Flower gardeners spend a great deal of time thinking about the soil. We turn it, tend it, amend it, admire it, and curse it. Rich, black, loamy soil is at the heart of everything we grow, and if we had 10 dollars to spend on gardening, most of us would spend nine dollars on the hole and one dollar on the plant.
Therefore, few flower gardeners consider hydroponics gardening as a serious alternative to conventional gardens that grow in containers or in the ground. Hydroponics systems are something one ponders at a science exhibition; curiosities that consist of a maze of tubing with unknown chemicals piped throughout. In fact, hydroponic garden suppliers have expanded their offerings to make it easy for the novice to get involved in the hobby.
Benefits of Hydroponic Flower Growing
Hydroponics gardening systems have some advantages over conventional soil culture. If you like quick results, choose hydroponics. Growing flowers in a hydroponic system gives you complete control over nutrient delivery and pH balance, allowing precise delivery tailored to the needs of each species. Without the physical barrier of soil, plants don't need to expend as much energy drawing nutrients into their roots. There are no weeds, insects, or diseases in a self-contained hydroponics system. All of these benefits contribute to the fact that plants grow up to 50 percent faster in hydroponic culture compared to those growing in soil, and have a greater flower yield as well. Hello, fresh cut flower arrangements!
Flowers to Grow in Hydroponics
Flowers that are popular in the florist trade are usually good candidates for hydroponic culture. Why is this? Flowers like carnations, gerbera daisies, snapdragons, and lisianthus are picky about their growing conditions, and frequently suffer from fungal diseases like fusarium wilt. Don't stop with your typical outdoor garden flowers though: houseplants are also excellent candidates for hydroponic culture. With a few cuttings, you can start a hydroponic collection of peace lilies, hoya, Rex begonias, or flowering jasmine vines.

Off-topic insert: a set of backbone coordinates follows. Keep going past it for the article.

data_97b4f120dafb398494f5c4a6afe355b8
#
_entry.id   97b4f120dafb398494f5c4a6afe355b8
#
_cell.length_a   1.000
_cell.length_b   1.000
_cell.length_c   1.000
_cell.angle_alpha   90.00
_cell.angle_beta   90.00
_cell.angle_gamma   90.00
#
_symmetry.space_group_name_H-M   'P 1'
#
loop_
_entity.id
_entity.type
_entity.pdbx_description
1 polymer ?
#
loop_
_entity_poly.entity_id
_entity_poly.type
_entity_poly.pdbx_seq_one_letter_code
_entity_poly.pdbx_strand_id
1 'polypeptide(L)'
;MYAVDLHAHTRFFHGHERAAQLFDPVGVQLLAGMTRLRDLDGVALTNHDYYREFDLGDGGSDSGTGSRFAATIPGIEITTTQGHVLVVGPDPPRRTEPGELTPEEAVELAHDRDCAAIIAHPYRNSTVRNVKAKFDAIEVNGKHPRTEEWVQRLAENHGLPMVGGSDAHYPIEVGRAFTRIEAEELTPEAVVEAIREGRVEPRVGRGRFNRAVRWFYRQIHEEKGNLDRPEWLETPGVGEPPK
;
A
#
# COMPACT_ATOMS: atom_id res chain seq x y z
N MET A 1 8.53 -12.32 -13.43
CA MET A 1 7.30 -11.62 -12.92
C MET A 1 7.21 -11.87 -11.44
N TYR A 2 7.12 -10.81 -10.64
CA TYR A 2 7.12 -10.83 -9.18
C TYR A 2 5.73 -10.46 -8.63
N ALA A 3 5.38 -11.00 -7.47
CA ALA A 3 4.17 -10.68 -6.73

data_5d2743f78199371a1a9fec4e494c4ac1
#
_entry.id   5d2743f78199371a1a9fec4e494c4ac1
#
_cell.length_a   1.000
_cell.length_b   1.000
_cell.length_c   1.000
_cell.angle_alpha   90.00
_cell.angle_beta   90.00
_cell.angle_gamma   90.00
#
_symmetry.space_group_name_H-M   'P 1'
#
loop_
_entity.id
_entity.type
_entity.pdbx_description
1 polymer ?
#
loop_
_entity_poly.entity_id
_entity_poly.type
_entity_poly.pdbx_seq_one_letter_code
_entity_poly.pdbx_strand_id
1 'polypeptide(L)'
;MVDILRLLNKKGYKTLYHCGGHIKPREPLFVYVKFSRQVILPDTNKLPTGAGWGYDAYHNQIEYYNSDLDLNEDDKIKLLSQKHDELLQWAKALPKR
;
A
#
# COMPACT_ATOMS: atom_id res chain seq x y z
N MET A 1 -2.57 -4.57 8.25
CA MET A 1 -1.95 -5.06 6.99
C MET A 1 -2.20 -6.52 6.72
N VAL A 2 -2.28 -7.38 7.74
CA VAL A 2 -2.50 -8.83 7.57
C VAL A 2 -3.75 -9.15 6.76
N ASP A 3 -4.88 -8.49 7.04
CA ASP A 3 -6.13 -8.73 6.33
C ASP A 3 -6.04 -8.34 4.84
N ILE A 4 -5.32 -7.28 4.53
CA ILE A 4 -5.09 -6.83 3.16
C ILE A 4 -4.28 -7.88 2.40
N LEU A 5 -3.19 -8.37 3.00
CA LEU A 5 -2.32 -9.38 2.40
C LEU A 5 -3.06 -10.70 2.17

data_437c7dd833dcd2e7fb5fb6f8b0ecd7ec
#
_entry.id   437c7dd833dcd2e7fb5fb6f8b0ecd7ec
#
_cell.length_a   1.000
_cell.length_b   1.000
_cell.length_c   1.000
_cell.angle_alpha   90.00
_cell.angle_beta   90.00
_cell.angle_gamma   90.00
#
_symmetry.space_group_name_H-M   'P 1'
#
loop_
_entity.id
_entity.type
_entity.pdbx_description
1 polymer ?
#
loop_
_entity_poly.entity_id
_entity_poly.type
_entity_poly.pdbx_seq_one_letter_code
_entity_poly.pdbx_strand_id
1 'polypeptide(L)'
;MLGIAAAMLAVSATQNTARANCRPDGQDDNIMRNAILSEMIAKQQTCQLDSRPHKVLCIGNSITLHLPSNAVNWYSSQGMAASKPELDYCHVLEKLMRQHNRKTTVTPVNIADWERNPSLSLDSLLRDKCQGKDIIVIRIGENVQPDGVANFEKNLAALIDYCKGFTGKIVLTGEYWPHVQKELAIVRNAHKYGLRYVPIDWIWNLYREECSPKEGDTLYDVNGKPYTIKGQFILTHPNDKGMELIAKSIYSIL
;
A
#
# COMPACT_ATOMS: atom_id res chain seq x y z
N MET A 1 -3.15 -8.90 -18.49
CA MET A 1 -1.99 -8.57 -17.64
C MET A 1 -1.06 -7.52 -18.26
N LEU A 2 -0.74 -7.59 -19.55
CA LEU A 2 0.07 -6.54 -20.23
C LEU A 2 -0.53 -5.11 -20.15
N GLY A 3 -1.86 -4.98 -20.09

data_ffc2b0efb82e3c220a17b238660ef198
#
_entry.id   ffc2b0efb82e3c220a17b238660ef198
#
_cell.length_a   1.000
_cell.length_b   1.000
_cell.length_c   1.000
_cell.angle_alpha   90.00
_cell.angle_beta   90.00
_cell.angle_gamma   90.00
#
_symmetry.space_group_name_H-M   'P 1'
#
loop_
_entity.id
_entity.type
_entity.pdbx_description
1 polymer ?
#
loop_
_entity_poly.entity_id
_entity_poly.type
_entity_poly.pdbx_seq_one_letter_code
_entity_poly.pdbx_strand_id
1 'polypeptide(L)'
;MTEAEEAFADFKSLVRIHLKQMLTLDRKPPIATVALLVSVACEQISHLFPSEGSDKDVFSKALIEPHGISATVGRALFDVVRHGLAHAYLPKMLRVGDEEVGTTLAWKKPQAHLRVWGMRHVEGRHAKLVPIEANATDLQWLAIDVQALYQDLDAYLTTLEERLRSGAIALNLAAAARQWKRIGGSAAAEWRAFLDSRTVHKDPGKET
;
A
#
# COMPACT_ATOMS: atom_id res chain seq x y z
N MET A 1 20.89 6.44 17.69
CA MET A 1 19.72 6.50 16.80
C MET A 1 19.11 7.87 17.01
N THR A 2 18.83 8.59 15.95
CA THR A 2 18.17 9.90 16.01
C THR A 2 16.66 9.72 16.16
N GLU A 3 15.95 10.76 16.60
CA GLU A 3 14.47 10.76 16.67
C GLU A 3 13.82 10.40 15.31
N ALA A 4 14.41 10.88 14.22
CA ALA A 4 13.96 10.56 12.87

The Basics of Hydroponic Systems
If you're new to hydroponic gardening, you may consider a complete hydroponic system as an introduction to soil-free flower culture. A hydroponic system is a self-contained growing unit that may consist of a growing container, a water reservoir, growing media, and a pump that recirculates the water. You must add the hydroponic nutrients and flowering plants.
Hydroponic kits vary widely in size and price, but most systems accommodate a static number of growing pots. This means if you purchased a kit that only features 12 growing stations, you can only grow 12 plants at a time. Unless you have severe space restrictions, buy a hydroponic system that grows at least 24 plants or more so your hobby doesn't outgrow the system too quickly.
Some all-inclusive hydroponic kits include lighting, but if not, don't forget this important part of the growing equation. High-pressure sodium bulbs will provide the full spectrum of bright light that flowering plants need, and a reflective hood will increase the efficiency of your bulbs. By using a timer feature to control your lights, you may be able to induce repeat flowering in plants like poinsettias and Christmas cactus that have very exacting lighting requirements by season.
Unlike the complicated chemical soups hydroponic gardening suppliers offered in the past, most companies now recognize the value of growing plants using naturally derived nutrients. Hydroponic fertilizers may come in a liquid or powder form that you dilute and add to your growing system. Organic ingredients are similar to what we use in the soil, including such additives as earthworm castings, blood meal, fish meal, kelp, or guano.
In addition to fertilizer, hydroponic gardeners must add the trace elements normally found in healthy soils, as the growing media will be inert. Look specifically for products that advertise trace mineral content on the label. If you're growing plants that have a fussy pH range, you can also alter this with a sulfuric acid preparation or dolomite lime.
Hydroponic Growing Medium
"I love digging through clay and hardpan soil," said no one, ever. Hydroponics systems eliminate soil and digging, but plants still require a growing medium to anchor their roots. Some of the growing media are the same materials flower gardeners might use to amend their soil, while others are used specifically for hydroponic applications. You can use perlite, coconut fiber, rock wool, or even sand. Whatever you choose, you will enjoy one of the advantages of hydroponic gardening, which is the ability to dodge soil-borne diseases.